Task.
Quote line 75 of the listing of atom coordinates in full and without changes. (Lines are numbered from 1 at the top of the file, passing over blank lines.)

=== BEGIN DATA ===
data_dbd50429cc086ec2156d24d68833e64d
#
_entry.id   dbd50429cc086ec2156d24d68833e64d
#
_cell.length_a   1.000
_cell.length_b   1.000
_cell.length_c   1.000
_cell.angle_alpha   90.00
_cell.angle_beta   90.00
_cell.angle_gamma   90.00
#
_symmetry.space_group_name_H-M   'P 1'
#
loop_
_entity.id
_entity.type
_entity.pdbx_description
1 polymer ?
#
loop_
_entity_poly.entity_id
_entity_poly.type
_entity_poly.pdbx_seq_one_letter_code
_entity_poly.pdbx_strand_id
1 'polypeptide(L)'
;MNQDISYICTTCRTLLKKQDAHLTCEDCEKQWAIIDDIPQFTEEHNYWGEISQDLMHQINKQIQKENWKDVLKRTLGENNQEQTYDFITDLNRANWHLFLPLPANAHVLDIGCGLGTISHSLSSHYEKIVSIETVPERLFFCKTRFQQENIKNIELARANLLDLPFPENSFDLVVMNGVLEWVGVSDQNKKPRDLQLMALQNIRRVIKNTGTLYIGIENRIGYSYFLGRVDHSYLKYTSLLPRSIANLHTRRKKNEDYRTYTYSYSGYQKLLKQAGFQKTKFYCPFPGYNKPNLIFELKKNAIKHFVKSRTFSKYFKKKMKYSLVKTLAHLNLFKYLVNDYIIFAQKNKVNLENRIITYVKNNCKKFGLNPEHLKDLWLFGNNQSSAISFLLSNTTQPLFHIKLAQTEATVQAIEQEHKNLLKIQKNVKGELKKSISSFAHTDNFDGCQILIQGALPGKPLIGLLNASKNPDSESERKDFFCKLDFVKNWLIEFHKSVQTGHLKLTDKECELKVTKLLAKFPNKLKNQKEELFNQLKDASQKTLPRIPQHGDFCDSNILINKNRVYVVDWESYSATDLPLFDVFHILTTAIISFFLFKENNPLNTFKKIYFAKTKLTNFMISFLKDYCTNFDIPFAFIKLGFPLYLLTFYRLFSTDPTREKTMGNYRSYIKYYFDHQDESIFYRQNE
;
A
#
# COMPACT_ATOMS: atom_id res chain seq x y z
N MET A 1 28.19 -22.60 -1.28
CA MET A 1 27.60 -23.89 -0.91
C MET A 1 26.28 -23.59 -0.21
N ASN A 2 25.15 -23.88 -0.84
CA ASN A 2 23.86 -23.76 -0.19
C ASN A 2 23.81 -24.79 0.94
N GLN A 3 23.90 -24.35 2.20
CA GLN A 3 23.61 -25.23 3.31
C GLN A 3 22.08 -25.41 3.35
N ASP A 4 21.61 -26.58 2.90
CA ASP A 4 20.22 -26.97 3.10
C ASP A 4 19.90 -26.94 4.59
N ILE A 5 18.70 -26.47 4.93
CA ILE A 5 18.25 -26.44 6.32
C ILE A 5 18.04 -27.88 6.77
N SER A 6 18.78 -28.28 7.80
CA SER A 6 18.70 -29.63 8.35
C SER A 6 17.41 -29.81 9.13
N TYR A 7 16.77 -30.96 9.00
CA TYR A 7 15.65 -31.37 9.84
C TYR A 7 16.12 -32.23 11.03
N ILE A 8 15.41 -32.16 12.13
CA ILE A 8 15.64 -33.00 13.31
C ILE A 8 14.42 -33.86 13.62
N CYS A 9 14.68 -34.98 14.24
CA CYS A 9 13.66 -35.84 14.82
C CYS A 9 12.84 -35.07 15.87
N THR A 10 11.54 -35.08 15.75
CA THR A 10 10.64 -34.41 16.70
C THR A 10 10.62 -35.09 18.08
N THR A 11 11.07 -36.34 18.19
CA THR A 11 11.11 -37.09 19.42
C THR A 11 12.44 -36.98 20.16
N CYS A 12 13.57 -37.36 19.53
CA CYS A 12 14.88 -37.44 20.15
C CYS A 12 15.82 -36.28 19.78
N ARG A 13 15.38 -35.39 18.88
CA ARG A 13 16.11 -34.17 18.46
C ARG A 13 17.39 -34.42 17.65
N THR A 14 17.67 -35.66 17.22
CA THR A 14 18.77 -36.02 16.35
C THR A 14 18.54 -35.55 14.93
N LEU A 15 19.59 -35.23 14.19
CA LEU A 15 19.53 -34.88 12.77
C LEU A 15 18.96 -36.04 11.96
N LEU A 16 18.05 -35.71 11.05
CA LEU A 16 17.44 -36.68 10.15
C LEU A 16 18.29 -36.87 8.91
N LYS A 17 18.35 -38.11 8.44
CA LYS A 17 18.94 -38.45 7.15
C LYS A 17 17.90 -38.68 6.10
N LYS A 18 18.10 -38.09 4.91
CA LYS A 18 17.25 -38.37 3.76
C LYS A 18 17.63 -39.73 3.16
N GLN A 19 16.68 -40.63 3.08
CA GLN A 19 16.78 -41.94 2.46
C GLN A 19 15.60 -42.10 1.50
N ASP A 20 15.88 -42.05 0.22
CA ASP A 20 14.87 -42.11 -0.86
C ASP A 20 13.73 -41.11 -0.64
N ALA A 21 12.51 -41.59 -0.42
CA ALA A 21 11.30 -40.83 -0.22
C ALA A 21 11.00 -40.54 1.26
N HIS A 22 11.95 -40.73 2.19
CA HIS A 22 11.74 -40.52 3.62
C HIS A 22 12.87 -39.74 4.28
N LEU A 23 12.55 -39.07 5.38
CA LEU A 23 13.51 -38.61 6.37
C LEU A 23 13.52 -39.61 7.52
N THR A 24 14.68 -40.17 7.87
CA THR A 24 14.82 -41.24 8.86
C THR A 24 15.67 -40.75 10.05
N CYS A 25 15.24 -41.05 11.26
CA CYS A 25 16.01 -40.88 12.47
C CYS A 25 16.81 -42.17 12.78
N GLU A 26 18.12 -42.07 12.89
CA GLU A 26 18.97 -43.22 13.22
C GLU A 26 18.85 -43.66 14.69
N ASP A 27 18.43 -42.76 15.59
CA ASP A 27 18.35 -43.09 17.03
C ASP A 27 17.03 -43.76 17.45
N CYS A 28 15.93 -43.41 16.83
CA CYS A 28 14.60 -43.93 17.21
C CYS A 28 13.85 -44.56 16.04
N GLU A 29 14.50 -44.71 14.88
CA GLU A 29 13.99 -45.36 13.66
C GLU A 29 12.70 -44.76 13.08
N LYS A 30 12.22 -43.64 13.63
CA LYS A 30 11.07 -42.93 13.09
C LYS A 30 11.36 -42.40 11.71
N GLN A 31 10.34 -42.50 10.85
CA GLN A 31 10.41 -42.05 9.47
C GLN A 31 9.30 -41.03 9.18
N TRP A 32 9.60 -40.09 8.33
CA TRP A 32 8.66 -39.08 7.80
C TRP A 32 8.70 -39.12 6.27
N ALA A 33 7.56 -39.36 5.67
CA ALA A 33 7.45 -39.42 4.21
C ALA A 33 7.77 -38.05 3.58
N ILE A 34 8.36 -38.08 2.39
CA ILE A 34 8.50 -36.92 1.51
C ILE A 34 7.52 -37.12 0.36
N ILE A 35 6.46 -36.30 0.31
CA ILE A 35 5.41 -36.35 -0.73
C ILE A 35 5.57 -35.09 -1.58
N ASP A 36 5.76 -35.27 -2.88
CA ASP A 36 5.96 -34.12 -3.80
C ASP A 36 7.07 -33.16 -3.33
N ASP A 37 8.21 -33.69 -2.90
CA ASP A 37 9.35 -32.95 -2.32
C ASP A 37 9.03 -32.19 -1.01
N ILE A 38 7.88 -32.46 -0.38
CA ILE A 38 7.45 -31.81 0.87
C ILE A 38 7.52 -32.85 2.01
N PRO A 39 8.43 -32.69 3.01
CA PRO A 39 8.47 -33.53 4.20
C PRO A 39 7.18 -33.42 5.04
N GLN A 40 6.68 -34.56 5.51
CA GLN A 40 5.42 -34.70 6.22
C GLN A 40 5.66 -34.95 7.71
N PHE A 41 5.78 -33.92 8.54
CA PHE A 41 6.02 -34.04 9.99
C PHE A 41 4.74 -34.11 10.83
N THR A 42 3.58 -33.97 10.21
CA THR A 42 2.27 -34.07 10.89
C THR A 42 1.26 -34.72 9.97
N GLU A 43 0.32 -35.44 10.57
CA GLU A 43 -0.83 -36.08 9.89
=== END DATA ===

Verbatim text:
C LEU A 15 18.96 -36.04 11.96